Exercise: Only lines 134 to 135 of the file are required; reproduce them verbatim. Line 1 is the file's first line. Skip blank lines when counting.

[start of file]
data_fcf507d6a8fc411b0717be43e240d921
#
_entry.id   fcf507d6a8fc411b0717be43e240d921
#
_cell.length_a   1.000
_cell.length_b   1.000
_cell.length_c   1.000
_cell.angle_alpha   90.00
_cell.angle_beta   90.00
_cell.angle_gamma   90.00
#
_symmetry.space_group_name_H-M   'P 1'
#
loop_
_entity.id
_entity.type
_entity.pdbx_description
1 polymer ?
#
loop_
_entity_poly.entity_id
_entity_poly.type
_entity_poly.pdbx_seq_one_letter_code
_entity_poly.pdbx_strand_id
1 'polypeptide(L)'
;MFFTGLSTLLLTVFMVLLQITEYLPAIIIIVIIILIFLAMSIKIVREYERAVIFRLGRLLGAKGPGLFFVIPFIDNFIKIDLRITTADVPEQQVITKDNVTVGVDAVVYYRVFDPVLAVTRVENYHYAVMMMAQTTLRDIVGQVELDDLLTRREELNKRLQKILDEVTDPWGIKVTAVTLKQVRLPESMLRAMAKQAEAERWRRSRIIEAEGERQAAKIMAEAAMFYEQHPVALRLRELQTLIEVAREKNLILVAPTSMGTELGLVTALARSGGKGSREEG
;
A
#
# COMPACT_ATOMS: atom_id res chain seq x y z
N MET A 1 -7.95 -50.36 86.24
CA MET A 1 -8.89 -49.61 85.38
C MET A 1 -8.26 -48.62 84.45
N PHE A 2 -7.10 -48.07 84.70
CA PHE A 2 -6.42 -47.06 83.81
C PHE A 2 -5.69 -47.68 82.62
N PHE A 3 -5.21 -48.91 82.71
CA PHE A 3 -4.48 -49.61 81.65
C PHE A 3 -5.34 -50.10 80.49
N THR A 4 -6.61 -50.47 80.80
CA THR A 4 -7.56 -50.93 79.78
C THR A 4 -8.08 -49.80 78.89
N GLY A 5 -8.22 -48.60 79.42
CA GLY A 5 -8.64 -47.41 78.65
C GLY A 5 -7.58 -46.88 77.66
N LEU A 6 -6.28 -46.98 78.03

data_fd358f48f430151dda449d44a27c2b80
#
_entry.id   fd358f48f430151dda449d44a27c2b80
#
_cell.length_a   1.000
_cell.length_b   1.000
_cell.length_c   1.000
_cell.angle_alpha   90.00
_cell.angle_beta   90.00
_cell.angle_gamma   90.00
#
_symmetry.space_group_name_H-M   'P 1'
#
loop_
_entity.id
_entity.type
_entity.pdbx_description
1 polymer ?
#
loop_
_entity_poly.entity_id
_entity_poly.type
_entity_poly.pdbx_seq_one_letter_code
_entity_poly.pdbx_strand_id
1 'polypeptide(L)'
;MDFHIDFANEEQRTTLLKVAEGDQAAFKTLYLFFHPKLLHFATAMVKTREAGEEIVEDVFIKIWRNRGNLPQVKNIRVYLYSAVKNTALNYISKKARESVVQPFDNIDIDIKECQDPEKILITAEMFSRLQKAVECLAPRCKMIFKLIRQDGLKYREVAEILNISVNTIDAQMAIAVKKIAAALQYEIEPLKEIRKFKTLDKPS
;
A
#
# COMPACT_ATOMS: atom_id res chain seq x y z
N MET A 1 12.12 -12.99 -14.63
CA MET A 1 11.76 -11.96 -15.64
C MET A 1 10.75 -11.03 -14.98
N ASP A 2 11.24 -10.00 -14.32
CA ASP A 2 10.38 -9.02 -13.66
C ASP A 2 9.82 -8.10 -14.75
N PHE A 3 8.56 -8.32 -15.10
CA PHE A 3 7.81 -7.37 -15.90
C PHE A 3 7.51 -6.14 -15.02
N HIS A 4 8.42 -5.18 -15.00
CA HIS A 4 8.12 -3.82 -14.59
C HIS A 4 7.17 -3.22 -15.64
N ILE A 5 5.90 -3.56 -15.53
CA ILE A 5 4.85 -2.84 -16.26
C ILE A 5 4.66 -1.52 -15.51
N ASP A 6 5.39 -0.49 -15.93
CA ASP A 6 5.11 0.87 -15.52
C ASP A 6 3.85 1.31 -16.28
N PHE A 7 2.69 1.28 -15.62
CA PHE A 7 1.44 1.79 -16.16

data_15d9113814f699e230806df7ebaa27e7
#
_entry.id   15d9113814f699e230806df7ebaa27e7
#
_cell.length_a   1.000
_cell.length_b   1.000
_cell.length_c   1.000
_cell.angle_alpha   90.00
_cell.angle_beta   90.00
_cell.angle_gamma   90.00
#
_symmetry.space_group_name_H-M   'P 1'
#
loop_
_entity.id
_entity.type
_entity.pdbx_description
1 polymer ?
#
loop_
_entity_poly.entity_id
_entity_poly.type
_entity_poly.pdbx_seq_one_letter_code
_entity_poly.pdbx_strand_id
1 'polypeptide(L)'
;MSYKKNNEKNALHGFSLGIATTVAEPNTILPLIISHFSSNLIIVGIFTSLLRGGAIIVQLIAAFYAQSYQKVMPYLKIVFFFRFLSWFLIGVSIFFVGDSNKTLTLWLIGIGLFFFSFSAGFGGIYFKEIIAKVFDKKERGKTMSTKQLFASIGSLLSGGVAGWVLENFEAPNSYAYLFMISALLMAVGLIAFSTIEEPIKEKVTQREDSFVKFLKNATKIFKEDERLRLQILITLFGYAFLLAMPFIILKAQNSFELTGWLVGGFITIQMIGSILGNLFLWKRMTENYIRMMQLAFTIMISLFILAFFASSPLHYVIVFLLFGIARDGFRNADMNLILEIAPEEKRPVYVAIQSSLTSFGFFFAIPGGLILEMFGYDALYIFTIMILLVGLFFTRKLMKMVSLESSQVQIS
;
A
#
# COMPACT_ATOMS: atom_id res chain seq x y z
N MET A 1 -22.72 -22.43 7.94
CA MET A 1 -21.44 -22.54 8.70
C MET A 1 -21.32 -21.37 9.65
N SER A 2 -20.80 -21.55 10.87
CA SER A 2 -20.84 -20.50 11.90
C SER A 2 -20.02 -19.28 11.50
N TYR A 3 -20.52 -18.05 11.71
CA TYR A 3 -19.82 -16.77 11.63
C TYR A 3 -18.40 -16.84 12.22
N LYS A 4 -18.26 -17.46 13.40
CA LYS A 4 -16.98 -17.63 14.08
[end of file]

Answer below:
CA TYR A 3 -19.82 -16.77 11.63
C TYR A 3 -18.40 -16.84 12.22